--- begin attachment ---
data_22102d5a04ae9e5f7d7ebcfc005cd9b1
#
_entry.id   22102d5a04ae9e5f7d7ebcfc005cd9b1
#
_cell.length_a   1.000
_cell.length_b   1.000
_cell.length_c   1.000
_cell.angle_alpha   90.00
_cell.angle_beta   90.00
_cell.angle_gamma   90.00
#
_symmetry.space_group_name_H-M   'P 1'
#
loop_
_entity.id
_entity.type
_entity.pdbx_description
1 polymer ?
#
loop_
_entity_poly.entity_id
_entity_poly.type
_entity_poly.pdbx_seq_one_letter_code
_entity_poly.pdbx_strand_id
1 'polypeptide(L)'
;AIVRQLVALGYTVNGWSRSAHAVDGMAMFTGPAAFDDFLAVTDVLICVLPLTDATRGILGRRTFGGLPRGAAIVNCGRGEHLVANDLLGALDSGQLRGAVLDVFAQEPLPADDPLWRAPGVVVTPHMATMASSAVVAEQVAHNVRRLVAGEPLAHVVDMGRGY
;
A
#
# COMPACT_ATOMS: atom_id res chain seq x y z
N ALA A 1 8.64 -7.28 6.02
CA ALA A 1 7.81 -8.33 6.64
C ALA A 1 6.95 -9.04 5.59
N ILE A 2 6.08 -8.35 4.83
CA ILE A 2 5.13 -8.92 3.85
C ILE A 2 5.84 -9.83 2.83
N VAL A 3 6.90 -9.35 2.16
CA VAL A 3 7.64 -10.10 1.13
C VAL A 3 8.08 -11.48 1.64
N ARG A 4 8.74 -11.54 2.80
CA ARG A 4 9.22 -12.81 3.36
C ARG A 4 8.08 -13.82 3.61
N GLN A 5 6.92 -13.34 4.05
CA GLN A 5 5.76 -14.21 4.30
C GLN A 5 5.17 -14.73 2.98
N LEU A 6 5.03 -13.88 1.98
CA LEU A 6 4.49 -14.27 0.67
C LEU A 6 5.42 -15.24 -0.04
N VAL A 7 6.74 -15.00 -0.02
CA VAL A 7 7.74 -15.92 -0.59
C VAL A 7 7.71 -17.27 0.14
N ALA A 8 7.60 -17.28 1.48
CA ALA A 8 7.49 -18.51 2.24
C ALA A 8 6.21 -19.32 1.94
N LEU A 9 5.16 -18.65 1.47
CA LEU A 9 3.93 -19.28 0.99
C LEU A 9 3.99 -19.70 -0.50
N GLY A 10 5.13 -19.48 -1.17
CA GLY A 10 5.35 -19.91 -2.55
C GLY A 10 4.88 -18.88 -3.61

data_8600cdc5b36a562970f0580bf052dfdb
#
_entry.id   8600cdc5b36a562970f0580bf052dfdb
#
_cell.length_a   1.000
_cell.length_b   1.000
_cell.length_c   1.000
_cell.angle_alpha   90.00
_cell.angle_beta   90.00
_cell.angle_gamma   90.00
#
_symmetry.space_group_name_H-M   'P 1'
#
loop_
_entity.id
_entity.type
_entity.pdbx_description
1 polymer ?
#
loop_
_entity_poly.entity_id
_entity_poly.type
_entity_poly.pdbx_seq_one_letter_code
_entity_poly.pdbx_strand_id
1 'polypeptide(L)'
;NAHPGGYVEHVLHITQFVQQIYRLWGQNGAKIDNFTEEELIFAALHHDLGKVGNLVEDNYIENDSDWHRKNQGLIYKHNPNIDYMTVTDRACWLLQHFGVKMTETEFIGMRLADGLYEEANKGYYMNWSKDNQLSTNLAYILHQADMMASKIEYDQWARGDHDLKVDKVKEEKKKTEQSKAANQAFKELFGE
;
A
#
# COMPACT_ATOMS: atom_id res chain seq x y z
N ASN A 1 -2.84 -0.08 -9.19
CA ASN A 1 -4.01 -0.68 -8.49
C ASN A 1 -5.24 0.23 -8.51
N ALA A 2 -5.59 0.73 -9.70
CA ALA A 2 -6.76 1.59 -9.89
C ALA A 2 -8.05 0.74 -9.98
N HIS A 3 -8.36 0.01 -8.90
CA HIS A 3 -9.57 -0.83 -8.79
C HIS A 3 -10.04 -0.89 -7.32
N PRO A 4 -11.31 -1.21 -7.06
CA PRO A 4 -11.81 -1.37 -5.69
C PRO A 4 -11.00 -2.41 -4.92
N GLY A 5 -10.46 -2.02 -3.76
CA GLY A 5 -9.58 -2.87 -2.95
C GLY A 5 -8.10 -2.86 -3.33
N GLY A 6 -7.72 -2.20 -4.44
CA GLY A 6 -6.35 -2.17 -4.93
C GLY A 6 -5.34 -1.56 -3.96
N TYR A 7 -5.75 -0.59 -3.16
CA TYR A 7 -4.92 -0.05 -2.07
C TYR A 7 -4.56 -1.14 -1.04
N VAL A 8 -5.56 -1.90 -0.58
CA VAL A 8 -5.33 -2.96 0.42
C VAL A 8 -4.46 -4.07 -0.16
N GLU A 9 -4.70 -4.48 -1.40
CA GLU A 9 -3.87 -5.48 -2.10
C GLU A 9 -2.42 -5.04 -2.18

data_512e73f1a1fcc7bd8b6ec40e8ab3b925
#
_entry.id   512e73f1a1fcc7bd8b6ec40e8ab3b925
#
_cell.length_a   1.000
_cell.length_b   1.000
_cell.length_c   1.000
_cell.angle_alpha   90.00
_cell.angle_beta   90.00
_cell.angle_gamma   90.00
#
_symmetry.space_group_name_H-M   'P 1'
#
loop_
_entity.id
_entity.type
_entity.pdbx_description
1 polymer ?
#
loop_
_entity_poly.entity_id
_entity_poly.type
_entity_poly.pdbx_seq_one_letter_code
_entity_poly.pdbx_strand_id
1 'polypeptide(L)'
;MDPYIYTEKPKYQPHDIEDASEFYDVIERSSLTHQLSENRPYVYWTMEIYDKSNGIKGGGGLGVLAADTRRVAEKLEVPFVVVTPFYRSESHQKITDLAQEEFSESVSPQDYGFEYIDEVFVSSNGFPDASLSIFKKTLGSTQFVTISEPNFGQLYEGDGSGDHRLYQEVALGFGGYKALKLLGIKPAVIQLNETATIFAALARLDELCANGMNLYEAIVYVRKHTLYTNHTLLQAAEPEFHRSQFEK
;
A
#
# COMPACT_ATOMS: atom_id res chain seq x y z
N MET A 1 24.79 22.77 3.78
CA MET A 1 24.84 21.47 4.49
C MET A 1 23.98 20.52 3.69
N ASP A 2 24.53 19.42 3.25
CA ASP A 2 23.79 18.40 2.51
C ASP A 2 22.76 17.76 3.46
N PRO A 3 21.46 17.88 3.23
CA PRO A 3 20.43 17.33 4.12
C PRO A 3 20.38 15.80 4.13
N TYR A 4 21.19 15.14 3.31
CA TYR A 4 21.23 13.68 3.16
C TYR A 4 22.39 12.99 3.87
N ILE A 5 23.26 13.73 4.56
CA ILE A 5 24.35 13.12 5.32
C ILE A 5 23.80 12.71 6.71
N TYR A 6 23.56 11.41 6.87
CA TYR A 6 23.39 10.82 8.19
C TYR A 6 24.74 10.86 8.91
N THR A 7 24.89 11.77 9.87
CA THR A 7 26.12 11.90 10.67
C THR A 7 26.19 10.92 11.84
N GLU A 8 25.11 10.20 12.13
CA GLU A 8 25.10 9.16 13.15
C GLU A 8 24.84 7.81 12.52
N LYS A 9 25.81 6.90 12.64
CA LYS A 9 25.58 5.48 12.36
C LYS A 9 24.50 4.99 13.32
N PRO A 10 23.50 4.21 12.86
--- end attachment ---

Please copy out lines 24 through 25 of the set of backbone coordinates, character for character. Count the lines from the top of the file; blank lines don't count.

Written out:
_entity_poly.pdbx_strand_id
1 'polypeptide(L)'